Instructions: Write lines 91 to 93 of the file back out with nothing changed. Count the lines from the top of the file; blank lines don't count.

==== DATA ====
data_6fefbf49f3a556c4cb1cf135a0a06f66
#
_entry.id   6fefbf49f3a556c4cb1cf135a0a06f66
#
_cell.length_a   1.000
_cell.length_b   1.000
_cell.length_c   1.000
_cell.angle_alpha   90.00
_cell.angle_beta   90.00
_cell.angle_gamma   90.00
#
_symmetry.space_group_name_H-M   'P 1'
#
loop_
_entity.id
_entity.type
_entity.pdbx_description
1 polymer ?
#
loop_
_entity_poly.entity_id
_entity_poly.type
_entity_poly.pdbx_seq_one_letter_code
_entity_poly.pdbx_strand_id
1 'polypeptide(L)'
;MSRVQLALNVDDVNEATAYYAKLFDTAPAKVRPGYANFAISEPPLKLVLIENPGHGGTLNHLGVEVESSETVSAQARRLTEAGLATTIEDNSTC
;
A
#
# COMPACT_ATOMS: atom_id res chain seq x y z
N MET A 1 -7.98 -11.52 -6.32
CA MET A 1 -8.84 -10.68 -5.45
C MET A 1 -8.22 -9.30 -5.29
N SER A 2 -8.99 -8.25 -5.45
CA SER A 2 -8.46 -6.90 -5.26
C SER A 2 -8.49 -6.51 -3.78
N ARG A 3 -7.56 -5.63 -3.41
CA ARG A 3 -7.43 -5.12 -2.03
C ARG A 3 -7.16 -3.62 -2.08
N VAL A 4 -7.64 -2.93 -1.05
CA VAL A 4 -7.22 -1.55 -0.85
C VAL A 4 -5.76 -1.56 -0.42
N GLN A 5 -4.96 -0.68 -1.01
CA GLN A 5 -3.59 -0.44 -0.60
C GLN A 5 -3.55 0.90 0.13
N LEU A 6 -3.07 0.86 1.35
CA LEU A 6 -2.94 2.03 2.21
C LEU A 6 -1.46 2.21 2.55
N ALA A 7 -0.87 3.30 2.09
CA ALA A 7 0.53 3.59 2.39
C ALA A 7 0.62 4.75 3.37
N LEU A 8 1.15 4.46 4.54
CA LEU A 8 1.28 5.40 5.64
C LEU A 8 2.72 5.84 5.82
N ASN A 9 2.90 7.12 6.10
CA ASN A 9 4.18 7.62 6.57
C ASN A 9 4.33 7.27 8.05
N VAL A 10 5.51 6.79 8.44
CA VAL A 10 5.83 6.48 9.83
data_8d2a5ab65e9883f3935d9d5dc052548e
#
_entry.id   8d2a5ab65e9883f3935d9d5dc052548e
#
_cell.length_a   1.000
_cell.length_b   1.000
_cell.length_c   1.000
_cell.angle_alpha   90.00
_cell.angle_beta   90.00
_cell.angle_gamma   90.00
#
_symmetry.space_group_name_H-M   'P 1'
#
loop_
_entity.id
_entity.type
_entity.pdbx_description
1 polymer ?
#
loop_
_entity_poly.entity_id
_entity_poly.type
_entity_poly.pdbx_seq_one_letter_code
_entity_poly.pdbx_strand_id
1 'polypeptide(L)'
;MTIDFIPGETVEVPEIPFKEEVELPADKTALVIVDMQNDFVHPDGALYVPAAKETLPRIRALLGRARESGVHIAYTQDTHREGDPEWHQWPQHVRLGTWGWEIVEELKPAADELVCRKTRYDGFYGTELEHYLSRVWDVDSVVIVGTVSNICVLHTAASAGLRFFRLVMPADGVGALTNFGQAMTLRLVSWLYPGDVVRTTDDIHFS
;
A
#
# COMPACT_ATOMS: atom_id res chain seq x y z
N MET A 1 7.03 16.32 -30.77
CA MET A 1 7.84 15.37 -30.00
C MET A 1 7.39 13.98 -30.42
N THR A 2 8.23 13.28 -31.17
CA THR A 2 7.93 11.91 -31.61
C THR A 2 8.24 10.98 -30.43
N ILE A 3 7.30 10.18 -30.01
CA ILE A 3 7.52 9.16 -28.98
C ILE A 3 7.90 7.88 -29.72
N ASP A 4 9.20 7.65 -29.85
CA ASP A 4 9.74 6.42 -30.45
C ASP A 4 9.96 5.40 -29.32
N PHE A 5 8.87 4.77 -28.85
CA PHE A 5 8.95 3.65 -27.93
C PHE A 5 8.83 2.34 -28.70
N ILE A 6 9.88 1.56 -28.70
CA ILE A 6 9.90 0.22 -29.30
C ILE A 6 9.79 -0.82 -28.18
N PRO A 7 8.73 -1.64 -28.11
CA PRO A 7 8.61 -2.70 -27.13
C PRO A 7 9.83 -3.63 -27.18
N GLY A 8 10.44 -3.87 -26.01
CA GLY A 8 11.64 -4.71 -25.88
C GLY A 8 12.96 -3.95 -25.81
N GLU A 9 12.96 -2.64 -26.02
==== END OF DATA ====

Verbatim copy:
CA MET A 1 7.84 15.37 -30.00
C MET A 1 7.39 13.98 -30.42
N THR A 2 8.23 13.28 -31.17